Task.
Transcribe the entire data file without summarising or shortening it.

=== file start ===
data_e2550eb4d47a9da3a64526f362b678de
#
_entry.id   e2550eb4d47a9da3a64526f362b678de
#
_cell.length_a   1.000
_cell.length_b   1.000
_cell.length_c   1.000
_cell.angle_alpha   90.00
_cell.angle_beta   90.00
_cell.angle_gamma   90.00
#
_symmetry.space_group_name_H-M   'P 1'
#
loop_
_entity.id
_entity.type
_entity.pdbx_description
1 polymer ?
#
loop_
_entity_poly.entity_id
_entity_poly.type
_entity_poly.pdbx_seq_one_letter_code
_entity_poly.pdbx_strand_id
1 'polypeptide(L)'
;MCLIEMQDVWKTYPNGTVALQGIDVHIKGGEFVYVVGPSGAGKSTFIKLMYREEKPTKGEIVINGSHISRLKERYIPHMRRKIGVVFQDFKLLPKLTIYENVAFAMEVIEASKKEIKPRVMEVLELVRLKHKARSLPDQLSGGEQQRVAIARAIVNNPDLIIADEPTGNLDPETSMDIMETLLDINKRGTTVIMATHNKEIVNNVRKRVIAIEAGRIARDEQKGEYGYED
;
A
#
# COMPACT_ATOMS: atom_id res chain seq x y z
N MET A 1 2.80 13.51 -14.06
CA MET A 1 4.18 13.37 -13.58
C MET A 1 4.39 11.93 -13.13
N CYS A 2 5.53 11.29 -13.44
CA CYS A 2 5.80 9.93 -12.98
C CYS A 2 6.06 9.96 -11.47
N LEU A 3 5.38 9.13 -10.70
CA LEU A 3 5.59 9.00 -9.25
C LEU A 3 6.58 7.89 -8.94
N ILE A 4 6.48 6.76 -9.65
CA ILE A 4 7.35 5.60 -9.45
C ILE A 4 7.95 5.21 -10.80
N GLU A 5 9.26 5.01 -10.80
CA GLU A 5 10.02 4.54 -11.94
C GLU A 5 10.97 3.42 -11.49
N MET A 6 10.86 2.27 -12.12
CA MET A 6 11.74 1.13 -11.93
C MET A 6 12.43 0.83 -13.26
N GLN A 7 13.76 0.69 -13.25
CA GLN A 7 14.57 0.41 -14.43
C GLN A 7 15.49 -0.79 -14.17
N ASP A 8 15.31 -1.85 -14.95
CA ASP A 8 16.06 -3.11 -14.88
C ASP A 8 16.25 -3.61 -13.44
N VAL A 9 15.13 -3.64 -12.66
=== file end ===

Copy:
data_e2550eb4d47a9da3a64526f362b678de
#
_entry.id   e2550eb4d47a9da3a64526f362b678de
#
_cell.length_a   1.000
_cell.length_b   1.000
_cell.length_c   1.000
_cell.angle_alpha   90.00
_cell.angle_beta   90.00
_cell.angle_gamma   90.00
#
_symmetry.space_group_name_H-M   'P 1'
#
loop_
_entity.id
_entity.type
_entity.pdbx_description
1 polymer ?
#
loop_
_entity_poly.entity_id
_entity_poly.type
_entity_poly.pdbx_seq_one_letter_code
_entity_poly.pdbx_strand_id
1 'polypeptide(L)'
;MCLIEMQDVWKTYPNGTVALQGIDVHIKGGEFVYVVGPSGAGKSTFIKLMYREEKPTKGEIVINGSHISRLKERYIPHMRRKIGVVFQDFKLLPKLTIYENVAFAMEVIEASKKEIKPRVMEVLELVRLKHKARSLPDQLSGGEQQRVAIARAIVNNPDLIIADEPTGNLDPETSMDIMETLLDINKRGTTVIMATHNKEIVNNVRKRVIAIEAGRIARDEQKGEYGYED
;
A
#
# COMPACT_ATOMS: atom_id res chain seq x y z
N MET A 1 2.80 13.51 -14.06
CA MET A 1 4.18 13.37 -13.58
C MET A 1 4.39 11.93 -13.13
N CYS A 2 5.53 11.29 -13.44
CA CYS A 2 5.80 9.93 -12.98
C CYS A 2 6.06 9.96 -11.47
N LEU A 3 5.38 9.13 -10.70
CA LEU A 3 5.59 9.00 -9.25
C LEU A 3 6.58 7.89 -8.94
N ILE A 4 6.48 6.76 -9.65
CA ILE A 4 7.35 5.60 -9.45
C ILE A 4 7.95 5.21 -10.80
N GLU A 5 9.26 5.01 -10.80
CA GLU A 5 10.02 4.54 -11.94
C GLU A 5 10.97 3.42 -11.49
N MET A 6 10.86 2.27 -12.12
CA MET A 6 11.74 1.13 -11.93
C MET A 6 12.43 0.83 -13.26
N GLN A 7 13.76 0.69 -13.25
CA GLN A 7 14.57 0.41 -14.43
C GLN A 7 15.49 -0.79 -14.17
N ASP A 8 15.31 -1.85 -14.95
CA ASP A 8 16.06 -3.11 -14.88
C ASP A 8 16.25 -3.61 -13.44
N VAL A 9 15.13 -3.64 -12.66